The storytelling style, where everything is revealed through one character telling another about past events or explaining after the fact in a letter, turns an interesting concept into a tedious story to read. I suppose the meaning of what happened with the creation of Mr. Hyde and his subsequent acts could be read a lot of different ways, but I was mostly struck by how
Jekyll originally created him in order to rid himself of the last vestiges of (evil? decadence? personal indulgence? uncontrolled emotional expression?) that he was unable to suppress through sheer willpower, but found so much pleasure in the unrestrained expression of those very things in the person of Mr. Hyde that he eventually ceded control of both personalities.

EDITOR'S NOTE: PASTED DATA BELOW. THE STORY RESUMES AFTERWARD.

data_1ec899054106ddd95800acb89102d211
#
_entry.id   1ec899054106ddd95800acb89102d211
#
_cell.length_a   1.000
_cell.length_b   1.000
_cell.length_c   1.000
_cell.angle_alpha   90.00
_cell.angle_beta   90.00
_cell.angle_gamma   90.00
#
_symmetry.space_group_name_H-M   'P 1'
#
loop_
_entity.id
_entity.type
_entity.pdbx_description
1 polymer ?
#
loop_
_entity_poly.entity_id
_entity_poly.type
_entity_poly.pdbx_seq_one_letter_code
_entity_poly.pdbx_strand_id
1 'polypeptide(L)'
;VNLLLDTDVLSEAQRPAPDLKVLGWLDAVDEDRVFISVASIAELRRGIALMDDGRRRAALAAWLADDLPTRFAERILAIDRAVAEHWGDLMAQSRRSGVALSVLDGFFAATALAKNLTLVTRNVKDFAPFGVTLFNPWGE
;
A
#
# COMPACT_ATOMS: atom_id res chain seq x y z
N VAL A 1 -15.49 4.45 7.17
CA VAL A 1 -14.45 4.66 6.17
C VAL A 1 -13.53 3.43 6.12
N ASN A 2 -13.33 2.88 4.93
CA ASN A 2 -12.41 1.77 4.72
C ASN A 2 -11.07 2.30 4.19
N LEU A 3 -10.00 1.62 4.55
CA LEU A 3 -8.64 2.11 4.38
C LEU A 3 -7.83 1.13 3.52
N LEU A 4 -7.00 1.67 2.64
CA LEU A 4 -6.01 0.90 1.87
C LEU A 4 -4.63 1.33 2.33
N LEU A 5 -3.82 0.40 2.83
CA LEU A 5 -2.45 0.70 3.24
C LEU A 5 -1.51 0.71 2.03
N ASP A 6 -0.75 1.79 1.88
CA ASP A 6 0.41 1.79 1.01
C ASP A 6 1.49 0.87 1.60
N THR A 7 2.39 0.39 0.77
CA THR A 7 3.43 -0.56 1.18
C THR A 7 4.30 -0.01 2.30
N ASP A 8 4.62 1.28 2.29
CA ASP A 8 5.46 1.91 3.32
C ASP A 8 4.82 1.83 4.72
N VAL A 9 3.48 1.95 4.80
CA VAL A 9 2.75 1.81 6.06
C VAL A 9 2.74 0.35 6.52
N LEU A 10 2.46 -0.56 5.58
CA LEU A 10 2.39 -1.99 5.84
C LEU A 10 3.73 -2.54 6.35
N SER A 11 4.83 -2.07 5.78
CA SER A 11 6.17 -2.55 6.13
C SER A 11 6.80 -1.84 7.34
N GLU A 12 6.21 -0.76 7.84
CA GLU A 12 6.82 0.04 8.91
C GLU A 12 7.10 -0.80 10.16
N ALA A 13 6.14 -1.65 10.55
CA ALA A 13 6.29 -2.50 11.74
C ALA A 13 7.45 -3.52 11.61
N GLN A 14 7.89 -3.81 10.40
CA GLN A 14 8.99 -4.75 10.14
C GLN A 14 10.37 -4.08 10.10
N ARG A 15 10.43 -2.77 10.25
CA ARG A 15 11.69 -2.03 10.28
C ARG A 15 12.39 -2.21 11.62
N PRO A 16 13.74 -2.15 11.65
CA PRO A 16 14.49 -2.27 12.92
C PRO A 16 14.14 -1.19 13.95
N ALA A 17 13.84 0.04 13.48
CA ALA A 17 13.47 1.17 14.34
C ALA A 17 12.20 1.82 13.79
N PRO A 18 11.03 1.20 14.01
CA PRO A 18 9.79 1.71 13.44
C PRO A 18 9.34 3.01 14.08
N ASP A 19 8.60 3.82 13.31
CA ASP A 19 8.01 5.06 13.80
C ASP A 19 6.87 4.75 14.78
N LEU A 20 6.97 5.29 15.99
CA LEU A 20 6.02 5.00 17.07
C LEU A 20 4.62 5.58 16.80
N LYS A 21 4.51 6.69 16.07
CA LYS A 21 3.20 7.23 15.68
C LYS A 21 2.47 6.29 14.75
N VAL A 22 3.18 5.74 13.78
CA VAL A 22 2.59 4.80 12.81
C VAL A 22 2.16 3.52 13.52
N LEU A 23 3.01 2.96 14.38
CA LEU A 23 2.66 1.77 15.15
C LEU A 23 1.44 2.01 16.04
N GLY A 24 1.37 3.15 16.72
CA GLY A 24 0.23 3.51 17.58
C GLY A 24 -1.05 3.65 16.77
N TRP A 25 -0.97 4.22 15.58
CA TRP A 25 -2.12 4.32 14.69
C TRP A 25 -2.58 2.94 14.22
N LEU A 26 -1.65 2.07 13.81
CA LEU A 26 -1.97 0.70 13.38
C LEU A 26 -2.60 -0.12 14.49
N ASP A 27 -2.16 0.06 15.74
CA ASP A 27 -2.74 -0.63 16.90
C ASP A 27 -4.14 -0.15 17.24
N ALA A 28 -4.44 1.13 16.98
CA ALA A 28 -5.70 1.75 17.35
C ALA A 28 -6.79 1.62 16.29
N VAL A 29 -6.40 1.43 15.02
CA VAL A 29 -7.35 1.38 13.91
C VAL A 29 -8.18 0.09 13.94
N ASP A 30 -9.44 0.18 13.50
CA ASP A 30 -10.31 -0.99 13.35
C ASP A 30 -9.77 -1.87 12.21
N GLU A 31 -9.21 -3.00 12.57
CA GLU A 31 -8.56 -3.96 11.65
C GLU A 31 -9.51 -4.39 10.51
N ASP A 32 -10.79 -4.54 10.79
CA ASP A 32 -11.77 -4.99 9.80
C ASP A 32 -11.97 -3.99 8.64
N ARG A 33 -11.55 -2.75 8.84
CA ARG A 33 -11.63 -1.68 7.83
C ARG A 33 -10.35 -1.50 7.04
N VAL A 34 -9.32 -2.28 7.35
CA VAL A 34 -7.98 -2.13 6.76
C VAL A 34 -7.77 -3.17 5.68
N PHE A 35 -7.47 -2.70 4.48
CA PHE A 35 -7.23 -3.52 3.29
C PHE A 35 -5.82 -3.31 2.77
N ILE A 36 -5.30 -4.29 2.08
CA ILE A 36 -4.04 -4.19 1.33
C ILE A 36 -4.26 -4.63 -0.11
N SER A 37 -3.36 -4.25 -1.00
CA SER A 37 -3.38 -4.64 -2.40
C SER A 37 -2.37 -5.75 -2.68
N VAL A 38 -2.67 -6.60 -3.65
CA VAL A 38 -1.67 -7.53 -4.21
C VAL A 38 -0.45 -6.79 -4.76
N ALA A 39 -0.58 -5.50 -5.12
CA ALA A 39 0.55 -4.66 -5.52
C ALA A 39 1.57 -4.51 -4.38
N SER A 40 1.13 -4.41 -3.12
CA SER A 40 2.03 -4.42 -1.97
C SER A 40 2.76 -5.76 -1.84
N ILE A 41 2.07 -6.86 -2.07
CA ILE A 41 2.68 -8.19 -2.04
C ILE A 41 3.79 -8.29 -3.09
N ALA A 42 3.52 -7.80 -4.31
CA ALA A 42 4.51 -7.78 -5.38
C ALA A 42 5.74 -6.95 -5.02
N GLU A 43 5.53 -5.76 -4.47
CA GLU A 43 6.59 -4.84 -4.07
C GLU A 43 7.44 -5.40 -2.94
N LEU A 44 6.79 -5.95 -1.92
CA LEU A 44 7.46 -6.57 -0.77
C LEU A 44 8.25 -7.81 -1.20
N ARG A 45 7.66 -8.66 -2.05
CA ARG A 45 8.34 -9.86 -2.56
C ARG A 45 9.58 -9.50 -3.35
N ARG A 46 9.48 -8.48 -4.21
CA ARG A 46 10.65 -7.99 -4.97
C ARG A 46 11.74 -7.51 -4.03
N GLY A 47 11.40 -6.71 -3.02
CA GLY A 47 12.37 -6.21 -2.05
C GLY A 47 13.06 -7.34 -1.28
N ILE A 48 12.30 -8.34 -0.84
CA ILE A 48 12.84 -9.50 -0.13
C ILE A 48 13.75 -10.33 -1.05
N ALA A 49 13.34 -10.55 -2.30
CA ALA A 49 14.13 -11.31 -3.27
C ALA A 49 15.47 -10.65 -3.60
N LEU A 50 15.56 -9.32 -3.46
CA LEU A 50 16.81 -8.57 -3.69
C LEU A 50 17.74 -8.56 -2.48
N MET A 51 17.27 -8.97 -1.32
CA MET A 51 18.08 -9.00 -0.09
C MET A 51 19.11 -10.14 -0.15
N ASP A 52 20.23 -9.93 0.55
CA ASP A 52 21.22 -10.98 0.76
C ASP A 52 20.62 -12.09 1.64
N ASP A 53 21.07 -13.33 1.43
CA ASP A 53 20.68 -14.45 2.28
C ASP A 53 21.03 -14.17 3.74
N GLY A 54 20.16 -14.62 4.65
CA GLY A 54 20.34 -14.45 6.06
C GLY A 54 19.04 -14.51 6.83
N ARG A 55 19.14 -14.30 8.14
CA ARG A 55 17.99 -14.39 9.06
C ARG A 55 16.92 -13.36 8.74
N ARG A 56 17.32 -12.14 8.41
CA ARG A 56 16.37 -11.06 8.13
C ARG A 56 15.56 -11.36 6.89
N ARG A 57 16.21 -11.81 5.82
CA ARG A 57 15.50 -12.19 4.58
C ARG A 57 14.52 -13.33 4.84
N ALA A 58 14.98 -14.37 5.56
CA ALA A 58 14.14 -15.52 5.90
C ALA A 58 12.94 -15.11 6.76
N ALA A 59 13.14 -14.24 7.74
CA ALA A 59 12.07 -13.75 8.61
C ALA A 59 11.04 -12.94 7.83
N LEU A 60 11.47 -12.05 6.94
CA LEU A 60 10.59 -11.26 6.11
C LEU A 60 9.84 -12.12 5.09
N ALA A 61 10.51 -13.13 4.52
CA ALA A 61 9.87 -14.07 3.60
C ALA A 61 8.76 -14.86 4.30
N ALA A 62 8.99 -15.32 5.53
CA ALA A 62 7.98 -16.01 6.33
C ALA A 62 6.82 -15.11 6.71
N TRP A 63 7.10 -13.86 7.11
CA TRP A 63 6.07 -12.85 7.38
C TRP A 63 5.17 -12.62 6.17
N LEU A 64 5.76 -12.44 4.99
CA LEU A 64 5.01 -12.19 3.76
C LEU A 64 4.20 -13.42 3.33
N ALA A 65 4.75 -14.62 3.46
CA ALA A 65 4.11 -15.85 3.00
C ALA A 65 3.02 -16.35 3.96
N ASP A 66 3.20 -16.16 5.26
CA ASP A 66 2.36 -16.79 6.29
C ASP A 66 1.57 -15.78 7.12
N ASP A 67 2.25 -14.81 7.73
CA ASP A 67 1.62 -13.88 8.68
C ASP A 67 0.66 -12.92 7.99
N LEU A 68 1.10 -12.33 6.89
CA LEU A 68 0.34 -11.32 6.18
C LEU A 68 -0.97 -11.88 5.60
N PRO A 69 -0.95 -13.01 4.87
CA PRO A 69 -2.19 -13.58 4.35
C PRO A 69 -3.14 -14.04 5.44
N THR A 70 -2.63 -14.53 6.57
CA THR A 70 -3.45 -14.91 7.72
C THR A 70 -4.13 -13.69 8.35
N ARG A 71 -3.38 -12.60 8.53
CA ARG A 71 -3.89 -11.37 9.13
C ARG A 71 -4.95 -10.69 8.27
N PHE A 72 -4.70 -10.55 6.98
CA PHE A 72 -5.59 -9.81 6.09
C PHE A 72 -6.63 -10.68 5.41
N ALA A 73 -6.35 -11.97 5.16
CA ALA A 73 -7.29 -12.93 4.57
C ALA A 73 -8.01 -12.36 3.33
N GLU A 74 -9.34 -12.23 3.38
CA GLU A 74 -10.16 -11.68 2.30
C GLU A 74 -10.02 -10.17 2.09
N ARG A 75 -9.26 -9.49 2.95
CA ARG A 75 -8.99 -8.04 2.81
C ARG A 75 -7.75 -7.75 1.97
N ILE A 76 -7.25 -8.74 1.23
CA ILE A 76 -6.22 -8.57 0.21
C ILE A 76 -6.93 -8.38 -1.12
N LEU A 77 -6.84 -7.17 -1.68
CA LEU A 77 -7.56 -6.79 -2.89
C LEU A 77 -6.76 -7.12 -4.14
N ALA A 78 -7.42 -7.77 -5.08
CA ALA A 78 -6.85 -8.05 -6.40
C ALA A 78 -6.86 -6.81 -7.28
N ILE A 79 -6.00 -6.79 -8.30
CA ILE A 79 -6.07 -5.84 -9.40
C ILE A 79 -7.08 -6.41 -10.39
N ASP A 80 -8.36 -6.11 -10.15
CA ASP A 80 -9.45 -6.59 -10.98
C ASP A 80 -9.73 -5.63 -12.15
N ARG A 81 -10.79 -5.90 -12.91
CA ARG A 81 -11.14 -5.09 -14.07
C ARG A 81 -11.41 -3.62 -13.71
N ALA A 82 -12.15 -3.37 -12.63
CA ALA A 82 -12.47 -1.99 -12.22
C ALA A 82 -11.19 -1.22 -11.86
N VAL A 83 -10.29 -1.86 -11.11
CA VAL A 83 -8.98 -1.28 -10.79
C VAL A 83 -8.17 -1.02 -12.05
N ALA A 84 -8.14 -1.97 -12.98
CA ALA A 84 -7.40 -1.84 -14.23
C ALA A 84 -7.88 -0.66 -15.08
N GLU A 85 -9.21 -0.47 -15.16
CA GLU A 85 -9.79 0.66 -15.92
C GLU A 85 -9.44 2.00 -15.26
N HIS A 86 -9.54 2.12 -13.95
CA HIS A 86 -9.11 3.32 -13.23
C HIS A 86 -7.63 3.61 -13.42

I started this on audio, via Audible freebie with a very good performance by Scott Brick, but finished on ebook via public library on Libby, because the verbose writing style and retrospective storytelling style just didn’t work well on audio. My attention kept wandering to the baseball game, and I didn’t even care about either team that was playing.